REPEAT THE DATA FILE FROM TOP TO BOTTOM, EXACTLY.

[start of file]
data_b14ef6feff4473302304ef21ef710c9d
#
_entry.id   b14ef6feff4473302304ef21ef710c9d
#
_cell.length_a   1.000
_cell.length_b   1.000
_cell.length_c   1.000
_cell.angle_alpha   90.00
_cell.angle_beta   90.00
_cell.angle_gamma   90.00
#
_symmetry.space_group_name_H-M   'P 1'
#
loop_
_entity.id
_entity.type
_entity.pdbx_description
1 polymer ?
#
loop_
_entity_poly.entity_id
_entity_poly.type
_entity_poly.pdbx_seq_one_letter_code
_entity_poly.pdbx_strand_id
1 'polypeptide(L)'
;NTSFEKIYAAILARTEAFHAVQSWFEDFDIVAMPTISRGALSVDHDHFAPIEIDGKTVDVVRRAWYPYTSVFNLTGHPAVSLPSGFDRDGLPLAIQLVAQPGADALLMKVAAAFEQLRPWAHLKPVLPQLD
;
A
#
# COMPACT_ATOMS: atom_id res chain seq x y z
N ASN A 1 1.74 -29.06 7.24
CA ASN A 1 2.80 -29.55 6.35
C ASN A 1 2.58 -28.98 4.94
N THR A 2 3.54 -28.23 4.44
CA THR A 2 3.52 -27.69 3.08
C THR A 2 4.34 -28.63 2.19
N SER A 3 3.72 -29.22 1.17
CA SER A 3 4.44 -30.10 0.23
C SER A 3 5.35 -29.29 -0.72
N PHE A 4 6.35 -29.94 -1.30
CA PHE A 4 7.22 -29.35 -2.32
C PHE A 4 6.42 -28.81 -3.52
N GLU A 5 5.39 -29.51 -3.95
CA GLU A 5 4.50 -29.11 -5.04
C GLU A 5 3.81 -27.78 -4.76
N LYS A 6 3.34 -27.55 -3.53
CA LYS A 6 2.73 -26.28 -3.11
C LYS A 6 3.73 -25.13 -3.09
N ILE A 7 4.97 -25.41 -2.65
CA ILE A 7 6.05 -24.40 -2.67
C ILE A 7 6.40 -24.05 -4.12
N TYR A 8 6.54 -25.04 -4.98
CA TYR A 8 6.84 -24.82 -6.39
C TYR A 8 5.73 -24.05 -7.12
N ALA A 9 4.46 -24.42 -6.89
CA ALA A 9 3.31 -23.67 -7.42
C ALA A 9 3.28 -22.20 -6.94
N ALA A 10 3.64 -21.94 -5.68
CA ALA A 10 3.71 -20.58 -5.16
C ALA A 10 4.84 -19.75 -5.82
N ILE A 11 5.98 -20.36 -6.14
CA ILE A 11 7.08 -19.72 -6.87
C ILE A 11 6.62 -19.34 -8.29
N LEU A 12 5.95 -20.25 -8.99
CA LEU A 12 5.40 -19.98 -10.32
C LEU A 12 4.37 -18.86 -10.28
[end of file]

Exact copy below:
data_b14ef6feff4473302304ef21ef710c9d
#
_entry.id   b14ef6feff4473302304ef21ef710c9d
#
_cell.length_a   1.000
_cell.length_b   1.000
_cell.length_c   1.000
_cell.angle_alpha   90.00
_cell.angle_beta   90.00
_cell.angle_gamma   90.00
#
_symmetry.space_group_name_H-M   'P 1'
#
loop_
_entity.id
_entity.type
_entity.pdbx_description
1 polymer ?
#
loop_
_entity_poly.entity_id
_entity_poly.type
_entity_poly.pdbx_seq_one_letter_code
_entity_poly.pdbx_strand_id
1 'polypeptide(L)'
;NTSFEKIYAAILARTEAFHAVQSWFEDFDIVAMPTISRGALSVDHDHFAPIEIDGKTVDVVRRAWYPYTSVFNLTGHPAVSLPSGFDRDGLPLAIQLVAQPGADALLMKVAAAFEQLRPWAHLKPVLPQLD
;
A
#
# COMPACT_ATOMS: atom_id res chain seq x y z
N ASN A 1 1.74 -29.06 7.24
CA ASN A 1 2.80 -29.55 6.35
C ASN A 1 2.58 -28.98 4.94
N THR A 2 3.54 -28.23 4.44
CA THR A 2 3.52 -27.69 3.08
C THR A 2 4.34 -28.63 2.19
N SER A 3 3.72 -29.22 1.17
CA SER A 3 4.44 -30.10 0.23
C SER A 3 5.35 -29.29 -0.72
N PHE A 4 6.35 -29.94 -1.30
CA PHE A 4 7.22 -29.35 -2.32
C PHE A 4 6.42 -28.81 -3.52
N GLU A 5 5.39 -29.51 -3.95
CA GLU A 5 4.50 -29.11 -5.04
C GLU A 5 3.81 -27.78 -4.76
N LYS A 6 3.34 -27.55 -3.53
CA LYS A 6 2.73 -26.28 -3.11
C LYS A 6 3.73 -25.13 -3.09
N ILE A 7 4.97 -25.41 -2.65
CA ILE A 7 6.05 -24.40 -2.67
C ILE A 7 6.40 -24.05 -4.12
N TYR A 8 6.54 -25.04 -4.98
CA TYR A 8 6.84 -24.82 -6.39
C TYR A 8 5.73 -24.05 -7.12
N ALA A 9 4.46 -24.42 -6.89
CA ALA A 9 3.31 -23.67 -7.42
C ALA A 9 3.28 -22.20 -6.94
N ALA A 10 3.64 -21.94 -5.68
CA ALA A 10 3.71 -20.58 -5.16
C ALA A 10 4.84 -19.75 -5.82
N ILE A 11 5.98 -20.36 -6.14
CA ILE A 11 7.08 -19.72 -6.87
C ILE A 11 6.62 -19.34 -8.29
N LEU A 12 5.95 -20.25 -8.99
CA LEU A 12 5.40 -19.98 -10.32
C LEU A 12 4.37 -18.86 -10.28